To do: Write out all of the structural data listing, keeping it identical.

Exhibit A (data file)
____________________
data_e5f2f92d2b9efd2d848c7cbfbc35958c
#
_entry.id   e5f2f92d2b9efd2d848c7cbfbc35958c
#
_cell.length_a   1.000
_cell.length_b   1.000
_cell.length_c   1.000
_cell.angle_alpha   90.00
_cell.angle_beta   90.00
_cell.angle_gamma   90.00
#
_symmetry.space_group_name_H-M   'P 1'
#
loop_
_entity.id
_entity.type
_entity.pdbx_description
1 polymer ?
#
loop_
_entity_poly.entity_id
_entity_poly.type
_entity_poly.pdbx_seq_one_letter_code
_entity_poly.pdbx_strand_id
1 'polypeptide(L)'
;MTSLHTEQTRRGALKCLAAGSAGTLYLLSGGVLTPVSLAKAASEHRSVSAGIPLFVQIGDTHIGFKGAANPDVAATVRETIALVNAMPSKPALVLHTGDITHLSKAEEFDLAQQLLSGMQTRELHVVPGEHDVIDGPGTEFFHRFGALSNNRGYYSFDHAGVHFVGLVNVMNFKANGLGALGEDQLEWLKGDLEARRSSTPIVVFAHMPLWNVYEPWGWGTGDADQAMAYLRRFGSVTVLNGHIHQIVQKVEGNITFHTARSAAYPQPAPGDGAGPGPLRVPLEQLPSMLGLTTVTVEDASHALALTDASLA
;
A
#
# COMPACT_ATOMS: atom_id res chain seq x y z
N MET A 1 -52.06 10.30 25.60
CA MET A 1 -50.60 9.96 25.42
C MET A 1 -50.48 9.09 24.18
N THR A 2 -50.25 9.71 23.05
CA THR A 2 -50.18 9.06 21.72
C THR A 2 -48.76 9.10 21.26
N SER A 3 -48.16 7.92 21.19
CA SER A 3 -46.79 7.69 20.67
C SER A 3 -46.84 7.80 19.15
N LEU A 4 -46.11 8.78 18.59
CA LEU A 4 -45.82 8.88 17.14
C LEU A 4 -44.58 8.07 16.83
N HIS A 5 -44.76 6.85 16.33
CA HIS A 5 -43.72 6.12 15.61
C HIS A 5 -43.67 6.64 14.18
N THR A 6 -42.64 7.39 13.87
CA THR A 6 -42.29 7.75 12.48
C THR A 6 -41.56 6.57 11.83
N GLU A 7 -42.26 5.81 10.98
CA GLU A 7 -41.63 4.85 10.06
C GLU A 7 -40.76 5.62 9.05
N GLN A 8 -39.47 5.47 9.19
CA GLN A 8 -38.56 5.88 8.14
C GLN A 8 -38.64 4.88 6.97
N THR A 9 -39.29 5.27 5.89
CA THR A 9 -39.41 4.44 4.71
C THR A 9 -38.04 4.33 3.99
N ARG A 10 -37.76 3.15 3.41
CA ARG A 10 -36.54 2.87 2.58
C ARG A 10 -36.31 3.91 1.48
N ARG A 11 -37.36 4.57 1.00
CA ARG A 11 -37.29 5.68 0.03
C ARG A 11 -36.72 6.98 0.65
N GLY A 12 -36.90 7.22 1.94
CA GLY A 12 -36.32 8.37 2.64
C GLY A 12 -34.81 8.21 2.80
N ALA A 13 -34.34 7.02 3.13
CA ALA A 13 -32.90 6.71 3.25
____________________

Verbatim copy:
data_e5f2f92d2b9efd2d848c7cbfbc35958c
#
_entry.id   e5f2f92d2b9efd2d848c7cbfbc35958c
#
_cell.length_a   1.000
_cell.length_b   1.000
_cell.length_c   1.000
_cell.angle_alpha   90.00
_cell.angle_beta   90.00
_cell.angle_gamma   90.00
#
_symmetry.space_group_name_H-M   'P 1'
#
loop_
_entity.id
_entity.type
_entity.pdbx_description
1 polymer ?
#
loop_
_entity_poly.entity_id
_entity_poly.type
_entity_poly.pdbx_seq_one_letter_code
_entity_poly.pdbx_strand_id
1 'polypeptide(L)'
;MTSLHTEQTRRGALKCLAAGSAGTLYLLSGGVLTPVSLAKAASEHRSVSAGIPLFVQIGDTHIGFKGAANPDVAATVRETIALVNAMPSKPALVLHTGDITHLSKAEEFDLAQQLLSGMQTRELHVVPGEHDVIDGPGTEFFHRFGALSNNRGYYSFDHAGVHFVGLVNVMNFKANGLGALGEDQLEWLKGDLEARRSSTPIVVFAHMPLWNVYEPWGWGTGDADQAMAYLRRFGSVTVLNGHIHQIVQKVEGNITFHTARSAAYPQPAPGDGAGPGPLRVPLEQLPSMLGLTTVTVEDASHALALTDASLA
;
A
#
# COMPACT_ATOMS: atom_id res chain seq x y z
N MET A 1 -52.06 10.30 25.60
CA MET A 1 -50.60 9.96 25.42
C MET A 1 -50.48 9.09 24.18
N THR A 2 -50.25 9.71 23.05
CA THR A 2 -50.18 9.06 21.72
C THR A 2 -48.76 9.10 21.26
N SER A 3 -48.16 7.92 21.19
CA SER A 3 -46.79 7.69 20.67
C SER A 3 -46.84 7.80 19.15
N LEU A 4 -46.11 8.78 18.59
CA LEU A 4 -45.82 8.88 17.14
C LEU A 4 -44.58 8.07 16.83
N HIS A 5 -44.76 6.85 16.33
CA HIS A 5 -43.72 6.12 15.61
C HIS A 5 -43.67 6.64 14.18
N THR A 6 -42.64 7.39 13.87
CA THR A 6 -42.29 7.75 12.48
C THR A 6 -41.56 6.57 11.83
N GLU A 7 -42.26 5.81 10.98
CA GLU A 7 -41.63 4.85 10.06
C GLU A 7 -40.76 5.62 9.05
N GLN A 8 -39.47 5.47 9.19
CA GLN A 8 -38.56 5.88 8.14
C GLN A 8 -38.64 4.88 6.97
N THR A 9 -39.29 5.27 5.89
CA THR A 9 -39.41 4.44 4.71
C THR A 9 -38.04 4.33 3.99
N ARG A 10 -37.76 3.15 3.41
CA ARG A 10 -36.54 2.87 2.58
C ARG A 10 -36.31 3.91 1.48
N ARG A 11 -37.36 4.57 1.00
CA ARG A 11 -37.29 5.68 0.03
C ARG A 11 -36.72 6.98 0.65
N GLY A 12 -36.90 7.22 1.94
CA GLY A 12 -36.32 8.37 2.64
C GLY A 12 -34.81 8.21 2.80
N ALA A 13 -34.34 7.02 3.13
CA ALA A 13 -32.90 6.71 3.25